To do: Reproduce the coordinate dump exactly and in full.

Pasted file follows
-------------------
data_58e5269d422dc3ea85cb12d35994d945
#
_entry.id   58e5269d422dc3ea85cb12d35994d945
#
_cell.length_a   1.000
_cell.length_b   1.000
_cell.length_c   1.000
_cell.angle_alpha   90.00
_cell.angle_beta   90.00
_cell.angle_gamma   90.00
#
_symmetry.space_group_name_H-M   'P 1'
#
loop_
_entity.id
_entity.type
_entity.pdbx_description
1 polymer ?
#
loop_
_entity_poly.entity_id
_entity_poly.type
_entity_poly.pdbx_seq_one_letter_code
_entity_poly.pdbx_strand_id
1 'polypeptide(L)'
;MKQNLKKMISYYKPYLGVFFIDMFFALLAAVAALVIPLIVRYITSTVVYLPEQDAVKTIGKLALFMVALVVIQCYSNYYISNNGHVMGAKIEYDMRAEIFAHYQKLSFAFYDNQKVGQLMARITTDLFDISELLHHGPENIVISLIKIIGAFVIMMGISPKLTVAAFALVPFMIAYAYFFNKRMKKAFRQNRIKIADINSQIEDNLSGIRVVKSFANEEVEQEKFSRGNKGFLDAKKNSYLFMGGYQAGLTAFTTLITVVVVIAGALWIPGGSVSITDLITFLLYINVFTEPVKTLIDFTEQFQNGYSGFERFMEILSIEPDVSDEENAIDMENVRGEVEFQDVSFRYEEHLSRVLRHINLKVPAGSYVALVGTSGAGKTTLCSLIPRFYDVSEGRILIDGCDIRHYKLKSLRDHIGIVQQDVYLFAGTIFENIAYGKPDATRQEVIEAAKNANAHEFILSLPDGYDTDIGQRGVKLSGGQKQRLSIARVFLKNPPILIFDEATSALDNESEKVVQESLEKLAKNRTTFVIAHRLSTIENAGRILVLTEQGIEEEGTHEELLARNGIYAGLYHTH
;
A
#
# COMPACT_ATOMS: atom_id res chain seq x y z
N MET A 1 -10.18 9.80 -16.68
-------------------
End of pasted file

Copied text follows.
data_58e5269d422dc3ea85cb12d35994d945
#
_entry.id   58e5269d422dc3ea85cb12d35994d945
#
_cell.length_a   1.000
_cell.length_b   1.000
_cell.length_c   1.000
_cell.angle_alpha   90.00
_cell.angle_beta   90.00
_cell.angle_gamma   90.00
#
_symmetry.space_group_name_H-M   'P 1'
#
loop_
_entity.id
_entity.type
_entity.pdbx_description
1 polymer ?
#
loop_
_entity_poly.entity_id
_entity_poly.type
_entity_poly.pdbx_seq_one_letter_code
_entity_poly.pdbx_strand_id
1 'polypeptide(L)'
;MKQNLKKMISYYKPYLGVFFIDMFFALLAAVAALVIPLIVRYITSTVVYLPEQDAVKTIGKLALFMVALVVIQCYSNYYISNNGHVMGAKIEYDMRAEIFAHYQKLSFAFYDNQKVGQLMARITTDLFDISELLHHGPENIVISLIKIIGAFVIMMGISPKLTVAAFALVPFMIAYAYFFNKRMKKAFRQNRIKIADINSQIEDNLSGIRVVKSFANEEVEQEKFSRGNKGFLDAKKNSYLFMGGYQAGLTAFTTLITVVVVIAGALWIPGGSVSITDLITFLLYINVFTEPVKTLIDFTEQFQNGYSGFERFMEILSIEPDVSDEENAIDMENVRGEVEFQDVSFRYEEHLSRVLRHINLKVPAGSYVALVGTSGAGKTTLCSLIPRFYDVSEGRILIDGCDIRHYKLKSLRDHIGIVQQDVYLFAGTIFENIAYGKPDATRQEVIEAAKNANAHEFILSLPDGYDTDIGQRGVKLSGGQKQRLSIARVFLKNPPILIFDEATSALDNESEKVVQESLEKLAKNRTTFVIAHRLSTIENAGRILVLTEQGIEEEGTHEELLARNGIYAGLYHTH
;
A
#
# COMPACT_ATOMS: atom_id res chain seq x y z
N MET A 1 -10.18 9.80 -16.68